Why is there no research being done from this angle? Is it because most of the research is being done by persons without much understanding of themselves, and who would never stop to engage in introspection upon this issue anyway?

I am reminded of a quote attributed to Jesus in Matthew 7:4: “How can you say to your brother, let me take the speck out of your eye, when all the time there is a plank in your own eye?” There are many variations of this question in different philosophical, religious, and literary writings, but these remain the voices in the wilderness as far as the majority of humanity is concerned.

About the Author: Spunkykitty is an artist with Asperger’s Syndrome. This piece first appeared on her blog, Spunkykitty: My Wonderful World, and is reprinted here by permission.

Share

Perspectives on Friendship and Other-Ability: Country Mouse and City Mouse

by Leah Kelley

I have been considering the way in which my son, H the Country Mouse, relates to his friend, City Mouse. They have known each other for almost seven years… since they were both diagnosed with ASD. They are true friends. When they are together… there is no social deficit. There is no discernible difficulty in turn-taking in conversation, or interest in each other. They ‘get‘ the social pragmatics. They give each other the wait time needed to process. They are not judgmental of each others’ shortcomings and have few social expectations, and they share a myriad of common interests. Their disability is only other-ability and they share it, embrace it, and are emotionally refueled by it.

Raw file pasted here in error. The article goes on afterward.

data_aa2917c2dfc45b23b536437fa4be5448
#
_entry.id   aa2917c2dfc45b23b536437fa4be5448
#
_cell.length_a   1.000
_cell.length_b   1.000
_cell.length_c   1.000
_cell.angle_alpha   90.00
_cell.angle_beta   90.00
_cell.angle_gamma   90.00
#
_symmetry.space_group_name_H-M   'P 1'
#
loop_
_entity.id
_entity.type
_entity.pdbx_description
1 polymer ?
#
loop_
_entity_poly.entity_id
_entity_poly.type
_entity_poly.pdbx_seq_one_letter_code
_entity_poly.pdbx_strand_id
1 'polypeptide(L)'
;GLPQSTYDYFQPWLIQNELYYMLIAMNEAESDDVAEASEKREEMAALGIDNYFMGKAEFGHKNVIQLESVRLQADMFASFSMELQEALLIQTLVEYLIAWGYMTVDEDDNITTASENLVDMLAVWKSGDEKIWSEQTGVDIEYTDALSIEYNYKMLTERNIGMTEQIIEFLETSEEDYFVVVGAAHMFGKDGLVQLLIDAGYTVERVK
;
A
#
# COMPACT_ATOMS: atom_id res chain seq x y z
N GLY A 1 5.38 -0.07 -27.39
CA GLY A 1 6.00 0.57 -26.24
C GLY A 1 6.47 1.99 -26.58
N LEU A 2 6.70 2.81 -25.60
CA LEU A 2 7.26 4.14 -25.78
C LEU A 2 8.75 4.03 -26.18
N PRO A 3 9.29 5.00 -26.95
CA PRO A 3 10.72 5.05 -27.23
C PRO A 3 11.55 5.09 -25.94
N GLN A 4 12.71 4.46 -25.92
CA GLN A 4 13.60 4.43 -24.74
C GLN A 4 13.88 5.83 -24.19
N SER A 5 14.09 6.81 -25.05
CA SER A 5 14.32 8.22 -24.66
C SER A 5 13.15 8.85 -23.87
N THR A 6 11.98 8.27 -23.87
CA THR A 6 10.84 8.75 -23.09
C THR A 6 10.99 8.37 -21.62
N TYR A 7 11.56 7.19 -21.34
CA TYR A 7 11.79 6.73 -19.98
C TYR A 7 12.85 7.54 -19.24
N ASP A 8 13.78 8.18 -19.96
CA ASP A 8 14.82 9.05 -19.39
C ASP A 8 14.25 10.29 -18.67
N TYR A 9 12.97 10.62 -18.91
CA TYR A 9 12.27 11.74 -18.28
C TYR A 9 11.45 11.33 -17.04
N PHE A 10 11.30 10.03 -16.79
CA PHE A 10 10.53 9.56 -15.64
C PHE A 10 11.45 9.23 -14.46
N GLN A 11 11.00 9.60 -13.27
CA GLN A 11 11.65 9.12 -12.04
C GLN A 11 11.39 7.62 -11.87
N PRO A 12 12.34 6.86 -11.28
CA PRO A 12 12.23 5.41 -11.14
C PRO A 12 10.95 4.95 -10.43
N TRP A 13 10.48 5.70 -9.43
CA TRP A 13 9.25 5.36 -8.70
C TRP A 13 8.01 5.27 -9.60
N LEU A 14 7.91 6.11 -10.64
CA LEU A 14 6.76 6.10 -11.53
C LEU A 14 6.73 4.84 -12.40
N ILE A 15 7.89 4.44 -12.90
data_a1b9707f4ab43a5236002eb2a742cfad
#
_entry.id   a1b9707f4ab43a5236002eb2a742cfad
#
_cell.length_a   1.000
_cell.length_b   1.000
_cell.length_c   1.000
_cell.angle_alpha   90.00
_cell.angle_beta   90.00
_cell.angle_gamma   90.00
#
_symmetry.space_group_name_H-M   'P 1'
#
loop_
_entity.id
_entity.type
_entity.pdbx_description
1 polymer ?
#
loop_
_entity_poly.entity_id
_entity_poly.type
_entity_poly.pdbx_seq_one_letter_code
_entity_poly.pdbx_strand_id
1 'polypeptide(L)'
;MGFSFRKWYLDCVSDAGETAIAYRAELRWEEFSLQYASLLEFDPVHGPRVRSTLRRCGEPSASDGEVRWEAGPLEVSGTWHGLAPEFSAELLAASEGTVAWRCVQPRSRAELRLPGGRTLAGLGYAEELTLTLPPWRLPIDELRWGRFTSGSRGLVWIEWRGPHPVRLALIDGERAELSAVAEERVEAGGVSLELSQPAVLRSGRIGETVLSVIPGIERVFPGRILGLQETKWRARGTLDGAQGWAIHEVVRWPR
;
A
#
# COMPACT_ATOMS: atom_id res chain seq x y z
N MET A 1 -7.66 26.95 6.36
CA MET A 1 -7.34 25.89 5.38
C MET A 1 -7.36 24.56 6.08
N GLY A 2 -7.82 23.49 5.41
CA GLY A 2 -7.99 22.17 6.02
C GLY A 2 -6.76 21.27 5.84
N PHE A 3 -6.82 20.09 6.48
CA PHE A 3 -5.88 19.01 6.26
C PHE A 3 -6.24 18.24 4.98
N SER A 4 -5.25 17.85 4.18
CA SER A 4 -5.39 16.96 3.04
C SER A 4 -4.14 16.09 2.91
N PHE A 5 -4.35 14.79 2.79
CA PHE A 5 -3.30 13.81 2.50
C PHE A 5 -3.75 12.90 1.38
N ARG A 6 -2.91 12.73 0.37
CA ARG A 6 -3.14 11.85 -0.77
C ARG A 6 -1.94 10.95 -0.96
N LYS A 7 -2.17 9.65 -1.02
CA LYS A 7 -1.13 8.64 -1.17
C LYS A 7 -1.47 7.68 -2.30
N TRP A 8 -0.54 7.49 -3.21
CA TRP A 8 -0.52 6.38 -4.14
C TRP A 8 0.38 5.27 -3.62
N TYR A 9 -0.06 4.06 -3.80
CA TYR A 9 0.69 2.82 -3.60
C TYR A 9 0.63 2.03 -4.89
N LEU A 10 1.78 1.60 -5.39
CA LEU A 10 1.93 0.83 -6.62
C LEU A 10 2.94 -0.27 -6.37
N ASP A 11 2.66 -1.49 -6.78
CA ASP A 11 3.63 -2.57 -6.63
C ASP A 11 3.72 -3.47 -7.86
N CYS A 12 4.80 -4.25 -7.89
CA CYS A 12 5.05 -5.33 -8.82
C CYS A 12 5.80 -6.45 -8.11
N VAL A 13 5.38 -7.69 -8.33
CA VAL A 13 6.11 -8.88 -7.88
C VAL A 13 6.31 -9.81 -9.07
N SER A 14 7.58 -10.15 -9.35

As parents of these boys, our families have become very close. It is amazing to spend time with other adults who “get” our kid and see him for his strengths. Even more… it is like the relief of a sigh…. only more so… to spend time with adults when I do not have to explain a thing or worry about their perceptions or judgment. The experience for me is anxiety free, and feeling truly understood revives me and gives me courage and strength. It is valuable for both Craig and I to know that others are on the same road and sharing our journey.